Maui Surf

Lack of Waves Puts Triple Crown on Hold Till Thursday

November 12, 2012, 4:06 PM HST
* Updated November 12, 8:34 PM
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By Carlos Rock

Parko Photo: ASP.

The Vans Triple Crown of Surfing is set to begin today with the Reef Hawaiian Pro of Surfing, however, the lack of swell forced organizers to call a lay day in favor of holding the contest in better and bigger surf.

Luckily there is a large northwest swell set to hit the islands Thursday (11/15) and Friday (11/16). This will ensure that the competitors will have very challenging surf conditions for the start of the Triple Crown.

Held at the beautiful Ali’i Beach Park in Haleiwa, HI, The Reef Hawaiian Pro poses its own set of obstacles that even the most experienced surfers have trouble overcoming.

The wave itself is a reef break like 90% of spots in Hawaii are, and a long right when the waves are 4-6 ft+ and sometimes offers a left with the right conditions.

The thing about Haleiwa is its world famous rip current. If they hold the contest this Friday with wave heights

Haleiwa can hold the big stuff. Friday could look very similar to this.Photo: ASP/ Getty Images.

predicted to reach 10-18 ft + faces, the post heat interviews with the surfers will reflect their dance with the treadmill-like current that is constantly trying to pull you out to sea, and out of position for catching the waves.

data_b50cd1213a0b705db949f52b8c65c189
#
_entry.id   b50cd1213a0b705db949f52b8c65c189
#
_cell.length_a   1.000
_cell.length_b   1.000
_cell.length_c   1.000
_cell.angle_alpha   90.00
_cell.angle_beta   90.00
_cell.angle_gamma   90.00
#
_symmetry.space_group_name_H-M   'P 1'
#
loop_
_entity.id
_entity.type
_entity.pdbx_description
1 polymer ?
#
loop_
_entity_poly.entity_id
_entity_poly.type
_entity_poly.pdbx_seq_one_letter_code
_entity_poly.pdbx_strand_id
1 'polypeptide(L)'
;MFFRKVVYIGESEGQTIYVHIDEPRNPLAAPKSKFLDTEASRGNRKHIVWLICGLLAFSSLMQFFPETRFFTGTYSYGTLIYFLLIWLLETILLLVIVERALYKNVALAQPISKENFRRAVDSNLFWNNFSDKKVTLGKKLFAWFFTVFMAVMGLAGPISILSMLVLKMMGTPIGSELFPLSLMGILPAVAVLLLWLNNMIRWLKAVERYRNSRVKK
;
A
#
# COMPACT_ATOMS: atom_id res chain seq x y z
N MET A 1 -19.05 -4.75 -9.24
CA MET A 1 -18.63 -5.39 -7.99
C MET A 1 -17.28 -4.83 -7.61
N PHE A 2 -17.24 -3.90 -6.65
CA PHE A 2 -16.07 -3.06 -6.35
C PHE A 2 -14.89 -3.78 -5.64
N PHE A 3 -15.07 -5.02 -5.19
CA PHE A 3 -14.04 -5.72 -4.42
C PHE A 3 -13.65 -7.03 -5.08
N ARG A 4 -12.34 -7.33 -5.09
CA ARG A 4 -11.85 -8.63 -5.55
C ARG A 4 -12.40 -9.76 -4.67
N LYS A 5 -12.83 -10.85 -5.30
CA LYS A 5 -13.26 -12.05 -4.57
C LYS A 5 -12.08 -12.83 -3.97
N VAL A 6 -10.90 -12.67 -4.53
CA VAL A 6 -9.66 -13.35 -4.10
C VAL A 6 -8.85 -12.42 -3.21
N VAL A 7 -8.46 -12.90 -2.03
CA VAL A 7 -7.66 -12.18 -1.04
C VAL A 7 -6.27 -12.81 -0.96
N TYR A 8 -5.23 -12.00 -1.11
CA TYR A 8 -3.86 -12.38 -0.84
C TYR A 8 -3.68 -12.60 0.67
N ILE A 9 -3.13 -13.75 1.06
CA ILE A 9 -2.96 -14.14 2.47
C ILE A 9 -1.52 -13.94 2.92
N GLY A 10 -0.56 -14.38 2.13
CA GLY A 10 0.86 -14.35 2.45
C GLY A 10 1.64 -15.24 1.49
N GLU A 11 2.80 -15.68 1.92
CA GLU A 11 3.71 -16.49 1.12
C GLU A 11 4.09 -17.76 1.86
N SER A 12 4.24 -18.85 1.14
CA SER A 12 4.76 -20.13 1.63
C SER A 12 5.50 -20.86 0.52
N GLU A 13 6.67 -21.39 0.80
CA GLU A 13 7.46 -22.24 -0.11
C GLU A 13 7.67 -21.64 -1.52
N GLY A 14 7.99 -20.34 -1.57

The wave itself has everything – an open face, barrel sections, and big end bowl section that closes out over a very shallow reef. Negotiating that section will be crucial in this contest.

There are many World Tour surfers entered into this contest, as well as many of the underground surfers from Hawaii who have refined their surfing at that very break.

Look for local rippers putting on a clinic in how to surf big Haleiwa.

Although this contest and the second one at Sunset Beach don’t offer any points toward a World Title, it does count towards your campaign in the Triple Crown.

Kelly Slater putting in the work. Photo: Steve Sherman.

And because these contests are held at the “gnarliest” spots on the already heavy North Shore of Oahu, doing well establishes your name in surfing history books, even if for just one contest.

Until then, spectators can expect a few more lay days as organizers wait for the new swell to fill in.

If you ever make a visit to the North Shore and have the guts to do it, paddle out at Haleiwa and experience firsthand one of the quintessential waves on the North Shore.

Maui and the rest of the islands will also get hit with the same swell adding to an already action packed winter season.

Ho’okipa has had waves for like a month straight. Thank You El Nino.

Make the most of your Maui vacation with these top-rated activities: Maui Top 20: Maui Visitor & Tourism Information
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